The retired British businessman who is one of the world’s top big game hunters 

The retired British businessman who is one of the world's top big game hunters 

But the revelation that a top huntsmen is British has shocked animal rights campaigners. Eduardo Goncalves, founder of the Campaign to Ban Trophy Hunting, said Mr King was Britain’s Walter Palmer, the American dentist who controversially killed Cecil the Lion on a big game hunt in Zimbabwe. Mark Jones, of the Born Free Foundation, said: “That a prolific huntsman hails from the UK and been given ‘awards’ by Safari Club International for the sheer number and variety of animals slaughtered is truly shocking.”

Last year Mr King celebrated his 74th birthday on a 10-day safari trip in Cameroon. An online account of that expedition reveals how respected he is in hunting circles. Stiliyan Kadrev, who runs the Balkan Hunters Club and produced a film of the tour, told how his “English client … needed a number of specific animals from the rainforest”.

“Malcolm King has been actively engaged in trophy hunting worldwide since 2000,” he wrote. “Lots of world-renowned hunters may feel envious of his extensive trophy collection. It contains some of the hardest and most desired trophies from Asia, Europe and America, as well as from Africa.”

Explaining how salt blocks were used to lure some animals, while hunting dogs tracked others, he said a 15-year-old buffalo was wounded, then tracked before eventually being killed by the group. He wrote that Mr King “had not expected an early stroke of hunting luck” and “got the hardest African trophy – a forest buffalo” which was skinned, cut up and smoked.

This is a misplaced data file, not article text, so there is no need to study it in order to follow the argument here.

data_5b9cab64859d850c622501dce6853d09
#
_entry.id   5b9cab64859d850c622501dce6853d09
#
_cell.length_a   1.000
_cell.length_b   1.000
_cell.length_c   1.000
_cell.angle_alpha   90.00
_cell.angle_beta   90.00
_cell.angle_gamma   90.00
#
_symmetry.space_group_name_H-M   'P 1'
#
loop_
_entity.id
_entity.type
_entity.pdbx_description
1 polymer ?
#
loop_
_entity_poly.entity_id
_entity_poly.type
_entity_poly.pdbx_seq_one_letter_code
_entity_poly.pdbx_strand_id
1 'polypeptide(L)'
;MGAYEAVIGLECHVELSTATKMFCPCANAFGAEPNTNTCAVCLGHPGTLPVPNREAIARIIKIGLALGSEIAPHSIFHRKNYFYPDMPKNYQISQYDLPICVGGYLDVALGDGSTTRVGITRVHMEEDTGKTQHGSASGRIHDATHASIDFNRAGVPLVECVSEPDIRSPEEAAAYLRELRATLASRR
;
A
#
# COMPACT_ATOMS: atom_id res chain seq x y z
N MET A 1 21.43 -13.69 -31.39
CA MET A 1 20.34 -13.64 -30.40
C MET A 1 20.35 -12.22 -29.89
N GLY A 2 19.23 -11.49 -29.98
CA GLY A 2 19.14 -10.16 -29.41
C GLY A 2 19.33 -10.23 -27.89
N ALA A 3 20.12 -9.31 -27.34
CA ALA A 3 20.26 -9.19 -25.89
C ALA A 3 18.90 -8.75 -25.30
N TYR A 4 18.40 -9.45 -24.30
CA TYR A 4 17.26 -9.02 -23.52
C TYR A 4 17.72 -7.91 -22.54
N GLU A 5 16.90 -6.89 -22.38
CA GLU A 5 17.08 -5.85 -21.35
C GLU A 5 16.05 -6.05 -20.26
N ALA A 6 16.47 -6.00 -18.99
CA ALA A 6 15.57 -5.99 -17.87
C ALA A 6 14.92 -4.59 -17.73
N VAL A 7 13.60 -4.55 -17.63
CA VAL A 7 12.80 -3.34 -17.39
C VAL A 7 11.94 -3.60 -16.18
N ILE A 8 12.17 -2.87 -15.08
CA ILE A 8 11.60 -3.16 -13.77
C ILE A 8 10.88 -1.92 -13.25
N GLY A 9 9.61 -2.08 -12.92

The next day they killed a black-backed duiker and “Malcolm was visibly pleased”. Finally, Mr King used a “one-barrel shotgun” to blast a Bates’s pygmy antelope which he “had long craved for”. Mr Kadrev added: “He was very happy he was about to add such a rare species to his collection.” Mr Kadrev told the Telegraph: “He is perhaps the greatest English hunter in present times.”

Mr King was brought up in the Somerset countryside where he learned to shoot and hunt. The SCI has 50,000 members worldwide and insists it promotes “ethical hunting based on the concepts of science-based sustainable use” to “conserve wildlife”.

Mr King said Cameroon was his last trip and he had retired due to failing health. However, Mr Goncalves insisted that Mr King’s tally of kills suggests he has shot many more animals than the American who killed Cecil the Lion. “King is among the world’s ‘elite’ big game hunters – very few have amassed so many of the industry’s obscene awards. He has travelled to every corner of the globe to shoot endangered animals for amusement.

“If you add the minimum number of kills needed for all his awards, it comes to well over 500. International law allows wildlife serial killers to get away with murder.”

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